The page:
New book of soldier's letters
Letters sent home from Wakefield Soldiers during the Crimean WarA collection of letters sent home from Wakefield men to their friends and families from the Siege of Sebastopol, from both the Army and Navy.
Oddly this collection includes no letters from Yorkshire Regiments, such as the 19th (Green Howards) or 33rd (Duke of Wellington's). There are also only two sets of correspondance from an Officer, which contradicts the assumed levels of literacy of the Other Ranks, that they did not or could not write home and also challenges the assumption that it was largely the officers who wrote home. This collection of letters from Wakefield and a cursory study of letters published in the Leeds Mercury and the Huddersfield Chronicle suggests that the ORs (from Private to Colour Sergeant) were frequently writing home to their families, detailing their daily lives and experiences in often graphic detail as well as criticisng their officers and also newspapers such as The Times, often coming to the defence of Lord Raglan (whom The Times portrayed as hauty and out of touch with his men). Uniquely there are letters from a bandsman.
The scope of the letters includes the army in Bulgaria, accounts of the battles of the Alma and Inkerman, the winter 1854-1855 and also the fall of Sebastopol. The letters of the Barnsley-born Sergeant James Wallis cover his arrival in the Crimea, the Alma, Winter 1854-1855, the first attack (18 June 1855), the final assault and mopping up during winter 1855-1856; the letters of 'An anonymous young [Naval] officer' give a fascinating insight into the daily life of a naval officer and how officers of differant services viewed each other.
Below are the details of the men, their units and place of residence in this collection:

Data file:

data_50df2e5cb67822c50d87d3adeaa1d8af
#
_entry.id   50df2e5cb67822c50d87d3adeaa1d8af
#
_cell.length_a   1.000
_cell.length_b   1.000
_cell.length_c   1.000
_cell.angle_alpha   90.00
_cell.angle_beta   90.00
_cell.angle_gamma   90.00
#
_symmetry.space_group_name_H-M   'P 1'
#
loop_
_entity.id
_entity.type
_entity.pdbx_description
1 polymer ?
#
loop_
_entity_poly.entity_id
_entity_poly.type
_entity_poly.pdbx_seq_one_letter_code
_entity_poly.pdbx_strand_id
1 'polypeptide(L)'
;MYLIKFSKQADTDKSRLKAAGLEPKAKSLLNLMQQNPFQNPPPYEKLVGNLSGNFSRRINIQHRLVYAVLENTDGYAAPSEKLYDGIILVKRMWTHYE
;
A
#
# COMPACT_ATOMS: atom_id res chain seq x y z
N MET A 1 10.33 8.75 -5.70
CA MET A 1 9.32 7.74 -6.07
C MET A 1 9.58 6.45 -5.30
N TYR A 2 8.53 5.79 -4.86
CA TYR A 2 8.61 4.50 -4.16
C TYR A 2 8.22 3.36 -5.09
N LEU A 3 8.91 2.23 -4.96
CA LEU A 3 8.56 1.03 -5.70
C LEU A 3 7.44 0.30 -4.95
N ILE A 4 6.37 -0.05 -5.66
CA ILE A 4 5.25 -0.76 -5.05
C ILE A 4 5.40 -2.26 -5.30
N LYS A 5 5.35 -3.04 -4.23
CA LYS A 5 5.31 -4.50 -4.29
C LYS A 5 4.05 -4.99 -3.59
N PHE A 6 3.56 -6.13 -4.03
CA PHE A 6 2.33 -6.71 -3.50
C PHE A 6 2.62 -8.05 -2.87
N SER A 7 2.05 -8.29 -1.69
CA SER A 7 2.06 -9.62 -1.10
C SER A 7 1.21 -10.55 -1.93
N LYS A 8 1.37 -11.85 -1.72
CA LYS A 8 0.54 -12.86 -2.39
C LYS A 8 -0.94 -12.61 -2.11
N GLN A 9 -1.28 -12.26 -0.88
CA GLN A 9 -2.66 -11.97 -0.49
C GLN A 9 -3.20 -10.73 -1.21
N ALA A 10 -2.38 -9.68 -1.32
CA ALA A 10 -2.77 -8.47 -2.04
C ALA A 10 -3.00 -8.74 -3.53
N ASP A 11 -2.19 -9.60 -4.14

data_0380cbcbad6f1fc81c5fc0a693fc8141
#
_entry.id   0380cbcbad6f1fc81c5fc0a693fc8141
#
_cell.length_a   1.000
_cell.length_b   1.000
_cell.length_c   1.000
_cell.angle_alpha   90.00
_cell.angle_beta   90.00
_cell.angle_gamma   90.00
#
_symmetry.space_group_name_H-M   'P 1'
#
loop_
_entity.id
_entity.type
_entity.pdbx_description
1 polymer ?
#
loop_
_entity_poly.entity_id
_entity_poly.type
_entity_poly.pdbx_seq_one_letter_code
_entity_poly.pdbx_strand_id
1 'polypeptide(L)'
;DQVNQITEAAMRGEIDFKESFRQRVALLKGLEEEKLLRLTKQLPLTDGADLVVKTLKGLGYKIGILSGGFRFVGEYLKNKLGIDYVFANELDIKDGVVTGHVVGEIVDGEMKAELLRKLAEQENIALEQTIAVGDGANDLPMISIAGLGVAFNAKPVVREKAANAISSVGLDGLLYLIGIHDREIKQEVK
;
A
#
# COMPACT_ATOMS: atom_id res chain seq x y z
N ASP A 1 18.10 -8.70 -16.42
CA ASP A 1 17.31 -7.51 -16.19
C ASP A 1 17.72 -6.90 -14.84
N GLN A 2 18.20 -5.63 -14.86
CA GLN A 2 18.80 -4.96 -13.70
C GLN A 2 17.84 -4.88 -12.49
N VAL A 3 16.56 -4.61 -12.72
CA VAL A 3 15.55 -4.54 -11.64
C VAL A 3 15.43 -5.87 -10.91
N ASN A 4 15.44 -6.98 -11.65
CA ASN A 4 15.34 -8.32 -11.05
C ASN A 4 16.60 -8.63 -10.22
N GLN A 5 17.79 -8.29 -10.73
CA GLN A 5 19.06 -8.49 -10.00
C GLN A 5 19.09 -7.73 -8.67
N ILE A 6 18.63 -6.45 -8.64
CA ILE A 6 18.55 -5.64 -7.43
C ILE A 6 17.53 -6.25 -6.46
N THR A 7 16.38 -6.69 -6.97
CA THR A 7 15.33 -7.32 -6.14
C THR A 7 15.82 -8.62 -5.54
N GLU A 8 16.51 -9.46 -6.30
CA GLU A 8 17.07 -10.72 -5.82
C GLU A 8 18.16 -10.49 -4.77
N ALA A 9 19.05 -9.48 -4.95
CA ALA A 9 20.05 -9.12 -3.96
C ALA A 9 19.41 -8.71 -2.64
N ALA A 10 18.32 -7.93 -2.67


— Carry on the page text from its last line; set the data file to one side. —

|John Ainsley||Private||68th Durham Light Infantry||Wakefield|
|William Baines||Private||30th (East Devonshire)||Wakefield|
|John Burgoyne||Private||23d (Royal Welch Fusiliers)||Wakefield|
|Robert Crawford||Private||28th (North Gloucester)||Wakefield|
|James Evans||?||Rifle Brigade||Barnsley|
|Samuel Evans||Private||Scots Fusilier Guards(1st Battn)||Wakefield|
|George Firth||Private||4th (Kings Own)|
|James Greenwood||Bandsman||34th (Cumberland)||Barnsley|
|Hincliffe||Sergeant||2nd Battn. Rifle Brigade||Wakefield|
|William Hamlet Floyd||Private||23rd (Royal Welch Fusiliers)||Wakefield|
|George Haigh||Bombardier||Royal Artillery||Wakefield|
|William Leache||Private||Royal Sappers and Miners||Barnsley|
|John Murray||Private||23rd (Royal Welch Fusiliers)||Wakefield|
|Edwin Peat||Gunner||Royal Artillery||Barnsley|
|William Pegman||Private||54th (West Norfolk)||Barnsley|
|William Shelley||Corporal||34th (Cumberland), Light Company||Wakefield|
|John Sidebottom||Private||Royal Marines||Wakefield|
|John Swift||Corporal||34th (Cumberland)||Barnsley|
|James Wallis||Sergeant||2nd Battn. Rifle Brigade||Barnsley|
|Samuel Weale||Corporal||30th (Cambridgeshire)||Wakefield|
|Anon||Officer||21st (Royal North British Fusiliers)||Wakefield|
There appears to be strong recruiting links between Wakefield and the Royal Welch Fusiliers and the 34th (Cumberland) Regiment and Barnsley.
I hope to follow up this volume with "White Roses Before Sebastopol: letters fromWest Yorkshire men in the Crimean War" based on letters in the Leeds Mercury, Huddersfield Chronicle, Sheffiled Independent and the York Herald.